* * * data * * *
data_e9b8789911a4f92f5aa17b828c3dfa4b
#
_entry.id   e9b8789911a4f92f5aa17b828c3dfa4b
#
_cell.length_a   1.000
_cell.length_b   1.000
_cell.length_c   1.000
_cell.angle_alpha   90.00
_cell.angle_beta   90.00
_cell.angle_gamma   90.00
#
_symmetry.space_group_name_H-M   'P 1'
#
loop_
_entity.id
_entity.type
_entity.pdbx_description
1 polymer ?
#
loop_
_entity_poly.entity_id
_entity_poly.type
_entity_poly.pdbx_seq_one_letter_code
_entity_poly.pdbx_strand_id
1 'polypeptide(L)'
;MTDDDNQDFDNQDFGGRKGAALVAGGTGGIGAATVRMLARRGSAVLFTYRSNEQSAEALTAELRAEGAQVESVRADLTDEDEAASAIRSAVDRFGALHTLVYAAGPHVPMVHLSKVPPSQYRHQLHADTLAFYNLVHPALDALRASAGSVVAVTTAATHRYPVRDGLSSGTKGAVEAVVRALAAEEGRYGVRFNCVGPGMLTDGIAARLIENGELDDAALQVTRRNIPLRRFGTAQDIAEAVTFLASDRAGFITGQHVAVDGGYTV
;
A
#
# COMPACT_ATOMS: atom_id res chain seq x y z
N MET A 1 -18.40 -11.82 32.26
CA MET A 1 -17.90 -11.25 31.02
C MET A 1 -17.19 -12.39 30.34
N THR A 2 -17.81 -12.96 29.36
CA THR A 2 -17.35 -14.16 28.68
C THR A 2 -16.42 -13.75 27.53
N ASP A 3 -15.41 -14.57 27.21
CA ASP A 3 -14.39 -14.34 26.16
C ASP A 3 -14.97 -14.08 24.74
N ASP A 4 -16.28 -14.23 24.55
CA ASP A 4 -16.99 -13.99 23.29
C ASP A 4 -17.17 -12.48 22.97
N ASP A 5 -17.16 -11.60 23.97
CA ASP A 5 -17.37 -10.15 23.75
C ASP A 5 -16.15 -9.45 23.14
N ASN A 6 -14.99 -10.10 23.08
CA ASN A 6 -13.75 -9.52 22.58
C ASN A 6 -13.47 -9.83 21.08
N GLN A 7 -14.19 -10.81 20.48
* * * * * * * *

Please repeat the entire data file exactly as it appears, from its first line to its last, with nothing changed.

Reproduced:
data_e9b8789911a4f92f5aa17b828c3dfa4b
#
_entry.id   e9b8789911a4f92f5aa17b828c3dfa4b
#
_cell.length_a   1.000
_cell.length_b   1.000
_cell.length_c   1.000
_cell.angle_alpha   90.00
_cell.angle_beta   90.00
_cell.angle_gamma   90.00
#
_symmetry.space_group_name_H-M   'P 1'
#
loop_
_entity.id
_entity.type
_entity.pdbx_description
1 polymer ?
#
loop_
_entity_poly.entity_id
_entity_poly.type
_entity_poly.pdbx_seq_one_letter_code
_entity_poly.pdbx_strand_id
1 'polypeptide(L)'
;MTDDDNQDFDNQDFGGRKGAALVAGGTGGIGAATVRMLARRGSAVLFTYRSNEQSAEALTAELRAEGAQVESVRADLTDEDEAASAIRSAVDRFGALHTLVYAAGPHVPMVHLSKVPPSQYRHQLHADTLAFYNLVHPALDALRASAGSVVAVTTAATHRYPVRDGLSSGTKGAVEAVVRALAAEEGRYGVRFNCVGPGMLTDGIAARLIENGELDDAALQVTRRNIPLRRFGTAQDIAEAVTFLASDRAGFITGQHVAVDGGYTV
;
A
#
# COMPACT_ATOMS: atom_id res chain seq x y z
N MET A 1 -18.40 -11.82 32.26
CA MET A 1 -17.90 -11.25 31.02
C MET A 1 -17.19 -12.39 30.34
N THR A 2 -17.81 -12.96 29.36
CA THR A 2 -17.35 -14.16 28.68
C THR A 2 -16.42 -13.75 27.53
N ASP A 3 -15.41 -14.57 27.21
CA ASP A 3 -14.39 -14.34 26.16
C ASP A 3 -14.97 -14.08 24.74
N ASP A 4 -16.28 -14.23 24.55
CA ASP A 4 -16.99 -13.99 23.29
C ASP A 4 -17.17 -12.48 22.97
N ASP A 5 -17.16 -11.60 23.97
CA ASP A 5 -17.37 -10.15 23.75
C ASP A 5 -16.15 -9.45 23.14
N ASN A 6 -14.99 -10.10 23.08
CA ASN A 6 -13.75 -9.52 22.58
C ASN A 6 -13.47 -9.83 21.08
N GLN A 7 -14.19 -10.81 20.48